Ghana cocoa farmers set for 21% increases in payment after producer pay review

Ghana’s cocoa trade body, Cocobod, has confirmed that the Producer Price Review Committee (PPRC) has announced a 21% increase for the levels paid to the sector’s cocoa farmers, rising from GH¢10,560 per tonne to GH¢12,800.00 per tonne, writes Neill Barston.

As industry observers have noted, concerns had been raised by many within the industry that mounting pressure in terms of significant increases to the cost of fertilisers and a sustained pattern of weak crop prices had placed considerable pressure on farmers.

According to Cocobod, the uprated price brings the price of a 64kg bag of cocoa to GH¢800, with effect from the 7th of October 2022, confirmed by Hon. Dr. Owusu Afriyie Akoto, the Minister for Food and Agriculture, who also chairs the PPRC. He said projected cocoa production volumes, expected inflows, industry costs, and the need to properly remunerate cocoa farmers, among other considerations, informed the price adjustment.

Significantly, the PPRC also approved new rates and fees for all other stakeholders in the supply chain, including the buyers’ margin, hauliers’ rate, warehousing and internal marketing costs, as well as, fees for disinfestation, grading and sealing and scale inspections.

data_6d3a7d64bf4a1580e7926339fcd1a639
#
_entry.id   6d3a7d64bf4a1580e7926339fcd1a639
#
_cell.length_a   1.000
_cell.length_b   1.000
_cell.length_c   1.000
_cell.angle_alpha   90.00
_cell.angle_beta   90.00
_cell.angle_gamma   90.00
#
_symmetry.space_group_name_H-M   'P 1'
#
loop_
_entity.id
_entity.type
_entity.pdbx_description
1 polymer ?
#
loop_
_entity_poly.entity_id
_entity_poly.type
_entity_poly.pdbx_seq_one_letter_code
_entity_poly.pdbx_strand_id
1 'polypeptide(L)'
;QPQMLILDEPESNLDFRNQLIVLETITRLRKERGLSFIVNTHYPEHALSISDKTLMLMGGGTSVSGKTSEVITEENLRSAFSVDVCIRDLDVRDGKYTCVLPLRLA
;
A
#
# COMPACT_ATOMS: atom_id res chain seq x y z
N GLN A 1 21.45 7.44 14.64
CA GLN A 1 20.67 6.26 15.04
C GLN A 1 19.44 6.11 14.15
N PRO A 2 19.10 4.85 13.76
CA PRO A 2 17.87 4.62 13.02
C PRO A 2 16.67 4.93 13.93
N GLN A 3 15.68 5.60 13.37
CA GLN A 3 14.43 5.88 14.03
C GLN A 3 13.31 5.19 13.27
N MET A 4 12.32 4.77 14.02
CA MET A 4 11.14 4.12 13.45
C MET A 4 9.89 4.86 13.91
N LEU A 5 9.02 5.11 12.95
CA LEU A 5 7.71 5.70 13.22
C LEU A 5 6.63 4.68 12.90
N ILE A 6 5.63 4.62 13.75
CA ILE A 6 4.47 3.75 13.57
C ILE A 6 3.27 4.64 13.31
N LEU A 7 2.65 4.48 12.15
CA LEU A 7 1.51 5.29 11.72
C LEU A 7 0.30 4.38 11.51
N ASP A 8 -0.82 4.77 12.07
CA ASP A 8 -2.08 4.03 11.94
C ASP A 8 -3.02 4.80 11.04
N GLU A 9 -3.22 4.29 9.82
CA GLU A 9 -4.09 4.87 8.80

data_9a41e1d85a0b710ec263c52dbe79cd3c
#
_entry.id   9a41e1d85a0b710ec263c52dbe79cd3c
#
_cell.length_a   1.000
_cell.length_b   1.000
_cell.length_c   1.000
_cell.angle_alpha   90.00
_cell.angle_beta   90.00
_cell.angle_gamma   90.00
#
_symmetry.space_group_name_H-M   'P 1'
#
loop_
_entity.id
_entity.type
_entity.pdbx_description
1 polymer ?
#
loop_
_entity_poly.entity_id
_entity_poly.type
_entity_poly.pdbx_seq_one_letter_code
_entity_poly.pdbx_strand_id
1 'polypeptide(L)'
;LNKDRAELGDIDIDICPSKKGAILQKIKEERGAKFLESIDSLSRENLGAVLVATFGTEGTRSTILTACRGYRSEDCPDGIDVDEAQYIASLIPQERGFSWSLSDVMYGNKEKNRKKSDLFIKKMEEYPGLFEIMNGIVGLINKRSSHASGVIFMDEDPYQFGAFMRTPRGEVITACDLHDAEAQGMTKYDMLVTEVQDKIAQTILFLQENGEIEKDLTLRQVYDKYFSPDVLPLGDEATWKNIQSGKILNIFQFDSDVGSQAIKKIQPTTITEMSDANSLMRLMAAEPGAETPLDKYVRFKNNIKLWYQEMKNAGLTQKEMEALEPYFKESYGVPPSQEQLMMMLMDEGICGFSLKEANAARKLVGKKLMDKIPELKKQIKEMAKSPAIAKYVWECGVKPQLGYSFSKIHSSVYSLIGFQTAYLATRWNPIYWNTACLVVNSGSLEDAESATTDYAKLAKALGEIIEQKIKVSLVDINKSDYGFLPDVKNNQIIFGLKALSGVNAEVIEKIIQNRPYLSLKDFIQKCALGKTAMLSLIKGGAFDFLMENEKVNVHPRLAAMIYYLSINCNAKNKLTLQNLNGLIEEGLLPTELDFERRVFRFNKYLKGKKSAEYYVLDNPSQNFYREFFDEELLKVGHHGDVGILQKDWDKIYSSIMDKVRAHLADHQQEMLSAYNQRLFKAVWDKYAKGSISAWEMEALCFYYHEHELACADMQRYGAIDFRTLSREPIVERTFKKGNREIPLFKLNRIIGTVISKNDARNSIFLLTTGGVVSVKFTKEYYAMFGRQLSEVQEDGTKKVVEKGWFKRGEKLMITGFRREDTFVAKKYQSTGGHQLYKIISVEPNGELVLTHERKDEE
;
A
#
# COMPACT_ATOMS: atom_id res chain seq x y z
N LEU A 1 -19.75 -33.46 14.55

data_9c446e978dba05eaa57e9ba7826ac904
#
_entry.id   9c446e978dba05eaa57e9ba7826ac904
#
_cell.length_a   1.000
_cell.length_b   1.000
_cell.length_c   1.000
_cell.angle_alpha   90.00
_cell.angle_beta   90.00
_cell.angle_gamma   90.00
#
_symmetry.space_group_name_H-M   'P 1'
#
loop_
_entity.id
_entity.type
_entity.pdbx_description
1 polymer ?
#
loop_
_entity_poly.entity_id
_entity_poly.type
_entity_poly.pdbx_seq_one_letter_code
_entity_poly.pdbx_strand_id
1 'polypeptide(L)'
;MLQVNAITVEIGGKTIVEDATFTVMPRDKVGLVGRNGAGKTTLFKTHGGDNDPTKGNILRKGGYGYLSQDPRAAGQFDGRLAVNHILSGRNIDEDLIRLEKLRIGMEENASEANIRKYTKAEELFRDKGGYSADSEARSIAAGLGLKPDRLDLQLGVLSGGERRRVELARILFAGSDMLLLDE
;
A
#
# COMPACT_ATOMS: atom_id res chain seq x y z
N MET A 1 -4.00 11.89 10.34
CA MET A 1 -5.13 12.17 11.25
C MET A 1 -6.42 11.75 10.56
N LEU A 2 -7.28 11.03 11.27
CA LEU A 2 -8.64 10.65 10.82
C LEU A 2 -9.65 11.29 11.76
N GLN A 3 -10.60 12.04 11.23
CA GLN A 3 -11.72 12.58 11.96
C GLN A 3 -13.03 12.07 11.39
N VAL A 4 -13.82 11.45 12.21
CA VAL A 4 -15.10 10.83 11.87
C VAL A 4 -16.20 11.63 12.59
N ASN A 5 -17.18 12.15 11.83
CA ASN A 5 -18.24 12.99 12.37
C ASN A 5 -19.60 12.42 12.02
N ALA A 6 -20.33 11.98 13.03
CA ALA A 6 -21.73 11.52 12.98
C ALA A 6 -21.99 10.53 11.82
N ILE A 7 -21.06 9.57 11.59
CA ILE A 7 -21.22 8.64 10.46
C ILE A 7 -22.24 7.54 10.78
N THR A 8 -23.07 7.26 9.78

“The 21% rise in the producer price of cocoa is a testament to Government’s resolve to ensure farmers earn a decent income and make cocoa farming lucrative. Government will continue to implement initiatives to build a robust, resilient and sustainable cocoa industry where cocoa farmers and their communities will thrive,” Hon. Akoto stated.

Futhermore, Cocobod revealed that the chairman confirmed farmers will continue to receive support through the pests and diseases control programme (Mass Spraying) and rehabilitation of diseased cocoa farms. Further support will come by making the requisite inputs such as fertilisers, available for cocoa farmers to buy to increase farm productivity. Additionally, cocoa farmers will continually be supplied with certified planting materials that are drought-tolerant, early bearing and high yielding.

The Ghana Cocoa Board (COCOBOD), he said, has also made available funds, jute sacks and related logistics for the smooth take-off of the 2022/2023 main crop season. He noted that to ensure a decent standard of living for Ghanaian cocoa farmers after retirement, the Cocoa Farmer’s Pension Scheme will move from the pilot phase to the implementation phase, after the completion of the farm mapping and enumeration component of the Cocoa Management System (CMS) by the end of October.

Once completed, the CMS will also establish a national mandatory traceability system which will be transparent and accountable. It will ensure that all Ghana cocoa beans are traceable from the port of shipment to the plot of land that produced the beans.

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